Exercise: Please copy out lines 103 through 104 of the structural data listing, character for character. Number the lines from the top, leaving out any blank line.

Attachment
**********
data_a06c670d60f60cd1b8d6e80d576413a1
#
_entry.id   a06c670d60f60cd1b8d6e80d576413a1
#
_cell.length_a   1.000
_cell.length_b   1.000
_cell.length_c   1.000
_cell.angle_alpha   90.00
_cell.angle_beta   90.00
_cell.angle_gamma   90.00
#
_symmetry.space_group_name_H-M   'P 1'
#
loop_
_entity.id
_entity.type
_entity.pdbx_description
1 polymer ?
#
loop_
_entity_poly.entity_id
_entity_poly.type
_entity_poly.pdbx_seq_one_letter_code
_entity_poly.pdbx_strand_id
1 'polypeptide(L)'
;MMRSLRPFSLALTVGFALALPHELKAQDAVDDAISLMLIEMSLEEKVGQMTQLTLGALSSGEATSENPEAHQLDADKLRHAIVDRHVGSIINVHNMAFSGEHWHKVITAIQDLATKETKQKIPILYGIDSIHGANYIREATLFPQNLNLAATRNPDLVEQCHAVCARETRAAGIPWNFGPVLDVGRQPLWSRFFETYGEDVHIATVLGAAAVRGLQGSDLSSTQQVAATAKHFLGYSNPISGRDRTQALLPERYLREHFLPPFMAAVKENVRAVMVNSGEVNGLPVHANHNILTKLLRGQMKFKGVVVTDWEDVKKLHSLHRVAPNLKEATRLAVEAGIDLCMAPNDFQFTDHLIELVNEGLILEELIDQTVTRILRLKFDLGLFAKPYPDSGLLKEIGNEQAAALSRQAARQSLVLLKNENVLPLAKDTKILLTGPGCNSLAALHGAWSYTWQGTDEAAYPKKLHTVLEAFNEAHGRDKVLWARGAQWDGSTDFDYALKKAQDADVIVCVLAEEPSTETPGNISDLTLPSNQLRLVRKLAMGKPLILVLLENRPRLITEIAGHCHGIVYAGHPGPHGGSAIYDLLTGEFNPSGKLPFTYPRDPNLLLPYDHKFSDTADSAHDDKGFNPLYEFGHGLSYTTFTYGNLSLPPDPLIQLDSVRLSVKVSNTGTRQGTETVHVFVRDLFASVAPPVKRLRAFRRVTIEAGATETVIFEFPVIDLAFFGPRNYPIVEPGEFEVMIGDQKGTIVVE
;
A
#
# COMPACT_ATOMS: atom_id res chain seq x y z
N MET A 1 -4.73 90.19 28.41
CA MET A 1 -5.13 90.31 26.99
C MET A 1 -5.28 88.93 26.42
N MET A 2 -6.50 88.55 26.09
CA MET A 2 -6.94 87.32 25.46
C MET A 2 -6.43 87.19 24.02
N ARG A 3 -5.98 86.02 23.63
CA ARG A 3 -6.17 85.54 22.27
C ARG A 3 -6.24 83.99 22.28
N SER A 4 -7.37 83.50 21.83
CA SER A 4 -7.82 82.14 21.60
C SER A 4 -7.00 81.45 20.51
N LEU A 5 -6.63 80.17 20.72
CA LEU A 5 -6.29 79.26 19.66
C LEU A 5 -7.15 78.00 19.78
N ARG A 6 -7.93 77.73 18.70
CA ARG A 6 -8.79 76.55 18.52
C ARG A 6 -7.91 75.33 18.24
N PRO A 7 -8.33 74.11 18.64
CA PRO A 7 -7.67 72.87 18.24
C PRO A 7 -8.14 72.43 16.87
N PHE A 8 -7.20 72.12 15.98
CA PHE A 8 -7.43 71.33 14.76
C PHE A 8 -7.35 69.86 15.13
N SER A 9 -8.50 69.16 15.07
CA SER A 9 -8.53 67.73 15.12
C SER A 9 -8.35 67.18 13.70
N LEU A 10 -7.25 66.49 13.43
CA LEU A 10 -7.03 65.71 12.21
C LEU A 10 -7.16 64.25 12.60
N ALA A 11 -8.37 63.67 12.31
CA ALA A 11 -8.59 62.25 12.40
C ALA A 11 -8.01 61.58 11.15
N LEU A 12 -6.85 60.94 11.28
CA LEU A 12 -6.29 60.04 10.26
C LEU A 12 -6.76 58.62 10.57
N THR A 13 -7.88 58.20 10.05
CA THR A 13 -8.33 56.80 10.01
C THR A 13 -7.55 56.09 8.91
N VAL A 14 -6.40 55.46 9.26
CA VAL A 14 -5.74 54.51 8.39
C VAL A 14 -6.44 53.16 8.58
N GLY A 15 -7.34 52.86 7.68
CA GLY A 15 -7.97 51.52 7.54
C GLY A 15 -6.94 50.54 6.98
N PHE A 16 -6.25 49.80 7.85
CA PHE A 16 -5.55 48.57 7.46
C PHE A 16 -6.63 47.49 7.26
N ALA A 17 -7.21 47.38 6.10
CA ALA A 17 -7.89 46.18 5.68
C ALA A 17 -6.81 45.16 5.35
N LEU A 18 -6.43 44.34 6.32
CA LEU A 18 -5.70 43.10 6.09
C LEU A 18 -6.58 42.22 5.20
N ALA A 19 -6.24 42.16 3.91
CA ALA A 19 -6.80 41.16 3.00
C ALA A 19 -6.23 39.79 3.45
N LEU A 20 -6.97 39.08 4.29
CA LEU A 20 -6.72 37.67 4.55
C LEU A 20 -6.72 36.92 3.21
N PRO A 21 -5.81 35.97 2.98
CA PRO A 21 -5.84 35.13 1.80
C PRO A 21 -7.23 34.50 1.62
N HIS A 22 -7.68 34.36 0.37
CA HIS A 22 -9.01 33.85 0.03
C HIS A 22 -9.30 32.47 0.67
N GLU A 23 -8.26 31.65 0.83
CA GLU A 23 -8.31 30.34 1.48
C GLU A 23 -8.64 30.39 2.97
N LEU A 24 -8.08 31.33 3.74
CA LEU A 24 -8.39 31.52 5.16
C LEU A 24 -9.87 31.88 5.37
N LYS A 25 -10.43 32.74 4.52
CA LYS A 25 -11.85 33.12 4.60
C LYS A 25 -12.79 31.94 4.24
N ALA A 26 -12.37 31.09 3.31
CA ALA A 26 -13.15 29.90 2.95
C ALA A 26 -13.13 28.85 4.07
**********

N LYS A 25 -10.43 32.74 4.52
CA LYS A 25 -11.85 33.12 4.60